How well the telephone system of 

Montreal today vindicates the judgment 

of the great inventor! Here we have 


Montreal ''Main" thirty-five years ago 

268,000 miles of wire serving the city's 
100,000 telephones. Two hundred and 
twenty-eight thousand miles of this wire 
are laid underground as Bell predicted 
would be possible. Fifty-six thousand 
telephones are in the private dwellings 
that Bell prophesied would be thus served, 
while the remaining 44,000 equip ''the 
shops and manufactories" of Canada's 
metropolis. Moreover, as Bell's vision 
foresaw, telephone wires do unite the 
head offices of the telephone company in 
different cities, and a man in one part of 

Type of Switchboard 

Manager, 1 880-1 897 

The late D. C. DEWAR 
Manager, 1 897-1 906 

the country may in very truth communicate by word of mouth 
with another in a different place. 

Early Telephone Days in Montreal 

The top floor of the present City and District Savings 
Bank at i8o St. James Street was the home of the first Bell 
Telephone exchange in Montreal. Here in 1880, a primitive 
switchboard of what was known as the Gilliland type was 
sufficient to serve the subscribers whose lines had been taken 
over by the newly organized Bell Telephone Company of 
Canada from the Montreal Telegraph Company and the Dom- 
inion Telegraph Co. In 1886, these premises were abandoned 
and a new exchange opened in the British Empire Building at 
the corner of Notre Dame West and St. Francois Xavier streets. 



Manager, 1 906-191 5 Manager since 19 15 

A switchboard with a capacity of some 2,000 lines was installed 

The Uptown district was not slow to see the advantage 
of so useful a service, and in January, 1 888, an exchange known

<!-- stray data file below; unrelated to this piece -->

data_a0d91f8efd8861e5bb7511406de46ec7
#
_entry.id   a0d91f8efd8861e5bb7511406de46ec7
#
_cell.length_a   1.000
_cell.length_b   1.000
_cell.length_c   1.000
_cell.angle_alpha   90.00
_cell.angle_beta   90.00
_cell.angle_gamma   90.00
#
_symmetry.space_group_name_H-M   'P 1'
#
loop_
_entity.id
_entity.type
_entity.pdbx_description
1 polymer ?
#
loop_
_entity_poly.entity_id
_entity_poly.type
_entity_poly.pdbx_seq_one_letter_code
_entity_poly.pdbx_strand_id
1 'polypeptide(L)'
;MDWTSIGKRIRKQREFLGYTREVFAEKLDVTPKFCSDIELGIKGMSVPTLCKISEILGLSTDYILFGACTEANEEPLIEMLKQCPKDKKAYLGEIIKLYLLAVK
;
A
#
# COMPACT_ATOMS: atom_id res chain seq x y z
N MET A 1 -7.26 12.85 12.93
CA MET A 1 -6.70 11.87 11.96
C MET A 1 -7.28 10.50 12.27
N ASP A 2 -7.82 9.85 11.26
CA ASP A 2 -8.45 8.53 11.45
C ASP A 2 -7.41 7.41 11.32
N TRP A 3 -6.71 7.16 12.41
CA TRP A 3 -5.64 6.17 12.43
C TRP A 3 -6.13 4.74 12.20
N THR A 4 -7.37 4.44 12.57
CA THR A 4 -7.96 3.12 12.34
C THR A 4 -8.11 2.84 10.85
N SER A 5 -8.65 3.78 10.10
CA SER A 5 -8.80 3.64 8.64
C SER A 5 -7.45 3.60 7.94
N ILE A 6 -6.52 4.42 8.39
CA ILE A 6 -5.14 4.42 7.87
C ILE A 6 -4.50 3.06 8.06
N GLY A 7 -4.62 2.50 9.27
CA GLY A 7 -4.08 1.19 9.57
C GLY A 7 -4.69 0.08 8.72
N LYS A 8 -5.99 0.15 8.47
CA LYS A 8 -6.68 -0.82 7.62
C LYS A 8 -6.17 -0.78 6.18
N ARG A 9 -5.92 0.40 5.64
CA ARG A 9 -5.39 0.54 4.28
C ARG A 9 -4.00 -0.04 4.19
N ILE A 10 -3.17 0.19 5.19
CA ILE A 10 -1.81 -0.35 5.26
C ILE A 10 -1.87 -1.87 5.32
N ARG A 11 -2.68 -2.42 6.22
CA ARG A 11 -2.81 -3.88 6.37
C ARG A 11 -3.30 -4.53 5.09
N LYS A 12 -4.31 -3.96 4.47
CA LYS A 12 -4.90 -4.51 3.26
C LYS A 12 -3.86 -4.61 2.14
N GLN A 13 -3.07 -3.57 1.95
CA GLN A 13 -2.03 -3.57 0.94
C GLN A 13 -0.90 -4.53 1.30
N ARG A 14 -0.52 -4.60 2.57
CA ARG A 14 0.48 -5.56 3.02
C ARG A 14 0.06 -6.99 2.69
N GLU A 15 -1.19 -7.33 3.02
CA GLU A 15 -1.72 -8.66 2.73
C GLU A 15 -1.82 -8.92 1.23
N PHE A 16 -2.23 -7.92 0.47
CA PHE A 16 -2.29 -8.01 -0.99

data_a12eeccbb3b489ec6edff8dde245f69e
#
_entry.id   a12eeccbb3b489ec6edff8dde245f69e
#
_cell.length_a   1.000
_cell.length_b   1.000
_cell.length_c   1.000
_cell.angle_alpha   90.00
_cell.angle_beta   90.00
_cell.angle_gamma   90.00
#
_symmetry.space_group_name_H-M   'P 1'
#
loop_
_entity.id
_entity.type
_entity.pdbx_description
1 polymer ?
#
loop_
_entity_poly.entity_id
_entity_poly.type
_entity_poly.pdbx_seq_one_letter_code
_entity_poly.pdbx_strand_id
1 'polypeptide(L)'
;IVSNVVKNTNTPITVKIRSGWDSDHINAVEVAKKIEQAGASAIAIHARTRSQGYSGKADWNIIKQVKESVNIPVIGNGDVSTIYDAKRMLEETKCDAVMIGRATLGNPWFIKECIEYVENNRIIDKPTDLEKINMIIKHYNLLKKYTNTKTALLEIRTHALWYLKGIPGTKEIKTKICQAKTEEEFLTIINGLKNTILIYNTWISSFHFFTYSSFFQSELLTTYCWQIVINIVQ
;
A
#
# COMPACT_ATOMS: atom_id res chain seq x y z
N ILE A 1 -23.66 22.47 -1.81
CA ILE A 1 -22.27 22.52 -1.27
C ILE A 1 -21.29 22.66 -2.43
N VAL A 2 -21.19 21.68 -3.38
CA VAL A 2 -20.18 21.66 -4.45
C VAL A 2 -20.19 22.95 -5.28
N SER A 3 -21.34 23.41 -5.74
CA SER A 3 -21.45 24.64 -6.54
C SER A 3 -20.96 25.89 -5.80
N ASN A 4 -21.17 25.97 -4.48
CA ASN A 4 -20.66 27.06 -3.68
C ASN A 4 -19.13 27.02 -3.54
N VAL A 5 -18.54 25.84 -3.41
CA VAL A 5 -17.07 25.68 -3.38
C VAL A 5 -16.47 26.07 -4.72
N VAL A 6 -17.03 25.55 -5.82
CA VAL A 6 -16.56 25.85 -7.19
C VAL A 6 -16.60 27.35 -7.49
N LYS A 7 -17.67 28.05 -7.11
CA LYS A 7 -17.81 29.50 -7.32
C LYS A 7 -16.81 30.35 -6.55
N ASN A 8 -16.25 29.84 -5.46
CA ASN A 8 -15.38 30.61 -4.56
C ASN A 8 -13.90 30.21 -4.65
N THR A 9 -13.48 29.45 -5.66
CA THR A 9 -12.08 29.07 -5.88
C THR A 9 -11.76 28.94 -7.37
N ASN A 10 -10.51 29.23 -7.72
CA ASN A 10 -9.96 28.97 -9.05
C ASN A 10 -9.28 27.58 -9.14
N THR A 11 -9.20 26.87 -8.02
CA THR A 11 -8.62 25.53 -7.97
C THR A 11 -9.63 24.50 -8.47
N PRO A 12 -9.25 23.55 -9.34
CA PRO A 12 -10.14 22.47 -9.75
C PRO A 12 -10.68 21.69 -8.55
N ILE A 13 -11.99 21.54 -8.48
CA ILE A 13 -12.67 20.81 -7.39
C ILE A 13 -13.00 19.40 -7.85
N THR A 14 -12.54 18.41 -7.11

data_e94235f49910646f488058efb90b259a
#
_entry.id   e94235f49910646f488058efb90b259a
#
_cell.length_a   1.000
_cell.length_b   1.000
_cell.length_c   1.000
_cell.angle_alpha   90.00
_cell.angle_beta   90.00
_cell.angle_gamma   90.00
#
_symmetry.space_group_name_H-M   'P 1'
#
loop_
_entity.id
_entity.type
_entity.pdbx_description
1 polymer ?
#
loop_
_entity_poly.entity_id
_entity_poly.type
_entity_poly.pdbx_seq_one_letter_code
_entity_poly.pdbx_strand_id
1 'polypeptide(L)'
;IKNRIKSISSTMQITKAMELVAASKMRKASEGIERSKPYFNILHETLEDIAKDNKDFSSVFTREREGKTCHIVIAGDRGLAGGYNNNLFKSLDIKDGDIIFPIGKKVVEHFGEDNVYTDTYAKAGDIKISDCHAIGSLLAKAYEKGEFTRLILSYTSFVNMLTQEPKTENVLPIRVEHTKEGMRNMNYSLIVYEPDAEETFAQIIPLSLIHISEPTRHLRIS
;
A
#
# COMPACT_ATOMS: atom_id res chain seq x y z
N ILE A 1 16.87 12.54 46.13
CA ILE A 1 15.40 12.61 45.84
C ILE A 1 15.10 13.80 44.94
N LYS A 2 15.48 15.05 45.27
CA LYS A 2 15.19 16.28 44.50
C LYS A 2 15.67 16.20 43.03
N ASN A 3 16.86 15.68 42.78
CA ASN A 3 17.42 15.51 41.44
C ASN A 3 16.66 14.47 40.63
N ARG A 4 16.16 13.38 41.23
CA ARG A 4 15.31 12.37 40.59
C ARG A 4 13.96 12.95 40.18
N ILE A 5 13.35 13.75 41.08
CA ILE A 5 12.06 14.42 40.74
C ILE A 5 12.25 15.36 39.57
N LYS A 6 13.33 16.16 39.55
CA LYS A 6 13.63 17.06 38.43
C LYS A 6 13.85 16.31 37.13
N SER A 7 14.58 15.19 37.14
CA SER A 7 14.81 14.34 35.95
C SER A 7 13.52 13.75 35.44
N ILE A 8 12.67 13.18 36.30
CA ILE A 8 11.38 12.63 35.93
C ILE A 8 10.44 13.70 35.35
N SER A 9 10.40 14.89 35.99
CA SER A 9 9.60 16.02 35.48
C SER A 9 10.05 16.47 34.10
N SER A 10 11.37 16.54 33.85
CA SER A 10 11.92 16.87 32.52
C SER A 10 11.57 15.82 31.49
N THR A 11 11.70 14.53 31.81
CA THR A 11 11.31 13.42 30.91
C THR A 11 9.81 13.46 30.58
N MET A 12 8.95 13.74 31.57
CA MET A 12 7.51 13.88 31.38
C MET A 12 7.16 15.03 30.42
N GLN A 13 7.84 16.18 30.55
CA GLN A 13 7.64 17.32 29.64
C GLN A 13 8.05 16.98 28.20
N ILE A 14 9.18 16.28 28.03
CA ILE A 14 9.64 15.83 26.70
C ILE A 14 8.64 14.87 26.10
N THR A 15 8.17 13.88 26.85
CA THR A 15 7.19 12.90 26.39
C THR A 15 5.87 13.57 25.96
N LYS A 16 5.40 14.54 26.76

as ''West" was opened in a small store in the Queen's Hall 
block, with about 300 lines in service. 

Then in 1890 came a ''South" exchange, on the south side 
of Notre Dame St. West, near Seigneurs, followed by a second 
exchange in the British Empire Building called "Annex," 
which served to relieve the overcrowded Main switchboard 
in the same building. 

The demand from the East end soon led to the opening 
of the first "East" Exchange, in the rear of the store of a well- 
known herbalist, at the south-west corner of St. Christophe 


''Information'' — Main Exchange 

and St. Catherine Streets. This was in 1 888. 

The First Underground 
It was not until 1891 that the first 
underground conduit was laid. It extend- 
ed along St. Catherine Street, from the 
corner of Mountain to St. Christophe. 
This early conduit consisted of wooden 
blocks treated with creosote and with a 
three-inch hole bored through them. They 
were found to be in a perfect state of pres- 

Desk Telephone ervation when replaced many years later 

^^^'^ by the modern type of underground con- 



Trouble From Electric Railway 
Up to 1892 all subscribers' telephones 
were on the single wire system which used 
the earth for the return current to com- 
plete the circuit. When the electric street 
railway began operations, the current 
from its wires escaping through the earth